A Look at National League All-Stars After the Break
Midseason Stats and What to Expect Moving Forward
Getting viewers for the All Star game has been a longstanding problem for the MLB. As simply one game in a season long statistical sample size, it’s easy to see how people like me find no value in it. Further complicating problems with the midsummer classic, is that being an All-Star can be just as much about being lucky as it can about being good. Therein lies the problem: we are making our assumptions on only a half a season’s worth of data.
Something about the All-Star game that few people think about is that it forces EVERYONE to take 4 days off (more for pitchers) from a game that is otherwise played daily. So much of this game is repetition. Timing, rhythm, and repeatability are all a huge part of the consistency that each player strives to achieve. Time off can serve as a reset for many players. Some lose the rhythm that they had in the first half of the season, others get a chance to get healthy and possibly correct flaws in their swing or pitching delivery that can make them look like new in the second half. Either way, this is a very good time to slow down and reassess everyone. Lessen your DFS wager sizes and observe before attacking. Otherwise, your hard-earned bankroll may wind up spiraling down the drain.
Let’s look at a few of the breakouts or lesser known guys on this year’s all-star roster going forward.
Don’t get me wrong, he’s a solid MLB player: a contact hitter who plays decent defense, but at $3,500 on Fan Duel, there is such a lack of sex appeal here. In a career year in Colorado, he hit 11 HRs and stole 11 bags. This year he’s slowed back down to 4 and 5 respectively.
To me, he’s simply a product of hitting between two superstars (Blackmon and Arrenado) and calling Coors Field his home. As long as those things are true, he warrants cash game consideration. Still, unless he’s going for closer to $3,000 on Fan Duel, I want a lot more upside from my 2B. I’d rather take a guy for under $3,000 with a little more speed or pop. Heck, I’d take a DJ LeMahieu type for under $3,000, but not for $3,500.
Finally the Mets quit screwing around with this young talent and let him face lefties. After keeping him on a strict platoon in previous years, the fantasy community had been fearing Conforto may never have a chance to develop his promising plus hit tool (scout jargon for “ability to hit”). His 15 HRs in only 328 plate appearances have been great, but what excites me the most is his incredible 14.2% walk rate. The Mets have been leading him off and those two things scream cash game play.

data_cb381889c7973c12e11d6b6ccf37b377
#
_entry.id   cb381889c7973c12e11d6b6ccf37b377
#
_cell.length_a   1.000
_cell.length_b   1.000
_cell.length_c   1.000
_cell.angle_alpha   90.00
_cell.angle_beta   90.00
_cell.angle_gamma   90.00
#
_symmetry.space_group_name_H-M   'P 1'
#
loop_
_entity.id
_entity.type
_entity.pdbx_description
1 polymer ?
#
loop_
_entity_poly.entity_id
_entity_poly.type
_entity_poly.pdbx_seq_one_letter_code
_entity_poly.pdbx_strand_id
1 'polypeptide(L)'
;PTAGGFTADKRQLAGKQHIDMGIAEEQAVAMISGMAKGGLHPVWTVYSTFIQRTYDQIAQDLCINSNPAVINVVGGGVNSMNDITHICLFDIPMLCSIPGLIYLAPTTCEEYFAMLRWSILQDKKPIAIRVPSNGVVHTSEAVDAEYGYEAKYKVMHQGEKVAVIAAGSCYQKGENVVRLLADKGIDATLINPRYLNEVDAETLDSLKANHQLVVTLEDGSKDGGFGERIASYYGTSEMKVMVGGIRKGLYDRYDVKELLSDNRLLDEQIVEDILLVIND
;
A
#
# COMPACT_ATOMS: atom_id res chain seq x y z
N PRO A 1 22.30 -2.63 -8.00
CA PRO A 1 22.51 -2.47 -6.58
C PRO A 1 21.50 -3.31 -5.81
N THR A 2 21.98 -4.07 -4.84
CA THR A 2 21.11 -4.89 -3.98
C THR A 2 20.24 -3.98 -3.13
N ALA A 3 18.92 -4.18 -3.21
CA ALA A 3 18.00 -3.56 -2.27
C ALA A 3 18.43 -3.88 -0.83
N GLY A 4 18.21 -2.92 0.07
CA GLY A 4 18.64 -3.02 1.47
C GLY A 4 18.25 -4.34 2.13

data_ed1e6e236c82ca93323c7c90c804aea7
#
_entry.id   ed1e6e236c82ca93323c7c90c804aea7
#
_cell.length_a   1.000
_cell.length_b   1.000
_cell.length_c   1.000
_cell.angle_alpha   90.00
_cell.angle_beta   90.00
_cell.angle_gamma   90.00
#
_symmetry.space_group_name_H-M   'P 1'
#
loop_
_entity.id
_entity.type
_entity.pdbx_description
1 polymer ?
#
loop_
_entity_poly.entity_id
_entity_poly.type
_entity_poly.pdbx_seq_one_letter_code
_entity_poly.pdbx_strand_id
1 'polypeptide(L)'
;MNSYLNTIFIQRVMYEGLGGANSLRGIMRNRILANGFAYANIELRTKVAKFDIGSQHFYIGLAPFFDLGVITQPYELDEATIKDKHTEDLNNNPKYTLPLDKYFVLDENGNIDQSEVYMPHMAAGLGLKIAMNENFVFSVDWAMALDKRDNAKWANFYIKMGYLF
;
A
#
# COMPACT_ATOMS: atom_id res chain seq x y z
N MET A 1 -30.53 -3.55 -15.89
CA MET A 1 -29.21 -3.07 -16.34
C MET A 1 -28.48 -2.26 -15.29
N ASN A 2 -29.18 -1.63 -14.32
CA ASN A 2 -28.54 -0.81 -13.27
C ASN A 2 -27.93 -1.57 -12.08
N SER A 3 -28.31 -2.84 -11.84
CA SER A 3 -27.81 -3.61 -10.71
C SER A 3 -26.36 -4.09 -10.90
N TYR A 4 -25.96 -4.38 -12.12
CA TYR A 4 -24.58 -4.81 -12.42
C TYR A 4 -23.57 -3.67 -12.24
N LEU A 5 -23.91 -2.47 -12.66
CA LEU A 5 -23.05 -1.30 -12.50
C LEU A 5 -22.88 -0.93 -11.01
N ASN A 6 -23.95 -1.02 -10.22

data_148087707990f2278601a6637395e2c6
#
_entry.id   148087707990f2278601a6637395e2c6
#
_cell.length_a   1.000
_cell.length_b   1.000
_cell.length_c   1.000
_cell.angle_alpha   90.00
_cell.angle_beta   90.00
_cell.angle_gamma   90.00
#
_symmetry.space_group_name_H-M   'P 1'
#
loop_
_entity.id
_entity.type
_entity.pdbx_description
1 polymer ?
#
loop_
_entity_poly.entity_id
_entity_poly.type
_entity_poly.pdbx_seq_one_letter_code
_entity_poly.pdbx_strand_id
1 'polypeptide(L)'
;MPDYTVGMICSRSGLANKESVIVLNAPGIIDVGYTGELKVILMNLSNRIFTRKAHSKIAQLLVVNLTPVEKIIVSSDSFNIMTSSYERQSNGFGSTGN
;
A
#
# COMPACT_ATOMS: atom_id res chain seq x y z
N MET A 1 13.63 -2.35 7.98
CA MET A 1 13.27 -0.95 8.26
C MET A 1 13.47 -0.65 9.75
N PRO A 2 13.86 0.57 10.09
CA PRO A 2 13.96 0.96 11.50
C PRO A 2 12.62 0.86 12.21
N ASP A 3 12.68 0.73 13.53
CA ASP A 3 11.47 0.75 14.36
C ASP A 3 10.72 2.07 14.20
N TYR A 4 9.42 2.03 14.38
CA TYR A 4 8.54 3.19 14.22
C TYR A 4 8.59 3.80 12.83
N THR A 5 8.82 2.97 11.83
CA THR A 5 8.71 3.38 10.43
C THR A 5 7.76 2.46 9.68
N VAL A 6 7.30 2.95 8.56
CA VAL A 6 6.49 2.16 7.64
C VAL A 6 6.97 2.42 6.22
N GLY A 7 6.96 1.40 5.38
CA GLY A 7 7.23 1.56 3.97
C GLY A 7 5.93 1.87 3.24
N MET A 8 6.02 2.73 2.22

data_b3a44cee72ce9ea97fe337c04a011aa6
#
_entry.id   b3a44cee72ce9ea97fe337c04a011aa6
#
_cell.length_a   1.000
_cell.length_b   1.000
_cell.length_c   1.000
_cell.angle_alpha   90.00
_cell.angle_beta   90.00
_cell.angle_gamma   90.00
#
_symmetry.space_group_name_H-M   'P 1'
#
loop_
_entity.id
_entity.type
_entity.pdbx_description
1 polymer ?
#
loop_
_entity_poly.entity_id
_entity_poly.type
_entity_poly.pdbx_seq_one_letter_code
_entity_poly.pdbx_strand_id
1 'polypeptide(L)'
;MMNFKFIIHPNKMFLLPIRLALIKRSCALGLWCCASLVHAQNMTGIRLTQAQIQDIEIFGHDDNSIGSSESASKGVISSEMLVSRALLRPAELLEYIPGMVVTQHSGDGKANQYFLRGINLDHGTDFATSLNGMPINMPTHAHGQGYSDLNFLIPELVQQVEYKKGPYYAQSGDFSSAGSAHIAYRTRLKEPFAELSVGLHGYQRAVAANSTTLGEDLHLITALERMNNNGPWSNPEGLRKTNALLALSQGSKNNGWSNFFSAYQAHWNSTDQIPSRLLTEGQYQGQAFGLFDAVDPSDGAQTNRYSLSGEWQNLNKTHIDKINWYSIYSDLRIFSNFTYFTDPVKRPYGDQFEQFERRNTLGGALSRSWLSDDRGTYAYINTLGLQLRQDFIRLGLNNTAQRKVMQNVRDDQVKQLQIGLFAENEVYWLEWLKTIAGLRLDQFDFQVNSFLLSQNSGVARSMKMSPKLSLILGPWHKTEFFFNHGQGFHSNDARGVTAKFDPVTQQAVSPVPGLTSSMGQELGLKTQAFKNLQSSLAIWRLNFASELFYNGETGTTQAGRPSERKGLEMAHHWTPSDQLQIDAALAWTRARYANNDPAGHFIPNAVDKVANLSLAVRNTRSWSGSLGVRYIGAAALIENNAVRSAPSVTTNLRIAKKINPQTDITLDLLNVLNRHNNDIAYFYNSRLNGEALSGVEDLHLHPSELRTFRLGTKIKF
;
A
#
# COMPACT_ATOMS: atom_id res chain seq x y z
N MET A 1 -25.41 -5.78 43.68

As long as his price doesn’t get too far away from him like it did early in the year (up around $4,000 on FanDuel for a while), he should be a good play going forward in any format. Just be aware that he is striking out at a rate that is worse than league average and his .338 BABIP suggests he’s probably more of a .260 hitter than a .300 hitter like he started the season as.
After getting results far worse than his 3.45 xFIP last year, Robbie Ray is doing the exact opposite with his 3.72 xFIP in 2017. His 2.97 ERA is probably a little unsustainable, but we are talking about a guy with a season and a half of striking out more than 11 batters per nine innings. An elite strikeout rate like that is ALWAYS worth a look.
Nevertheless, control can be an issue for Ray. He was worse than league average at 3.67 BB/9 last year and currently sits at an awful 4.42 BB/9 that would be unusable if not for that elite strikeout rate. High walk rates mean high variance and that generally means tournaments only as we need low variance (consistency) to feel comfortable playing him in cash games.
The problem here is that Ray went for $9,300 on Fan Duel in his last start. Because of these conflicting data points, I’m inclined to look elsewhere for my pitchers in either format. I’ll pay for consistency in my cash games, but gambling on high variance upside in tournament games needs to be cheap or else you’re not getting an edge.
Scouts always thought he could hit, but what caught people off guard last year was the homeruns. Coming into 2016, there was a buzz about how Lamb was trying to adjust his swing plane to hit for more power and it clearly worked. He added 4.3% more fly balls and hit 29 homeruns last year and has 20 in 2017. He has elite plate discipline (walk rates of 10.8% and 13.2% in 2016 and 2017 respectively) and he hits in a great park for a great offensive team. At $3,600 on FanDuel, I’m happily throwing him in my lineup for cash games or tournaments. I could easily see him finishing the year with hitting .280 with 35 homeruns, 90 runs, and 110 RBI. He’s for real.
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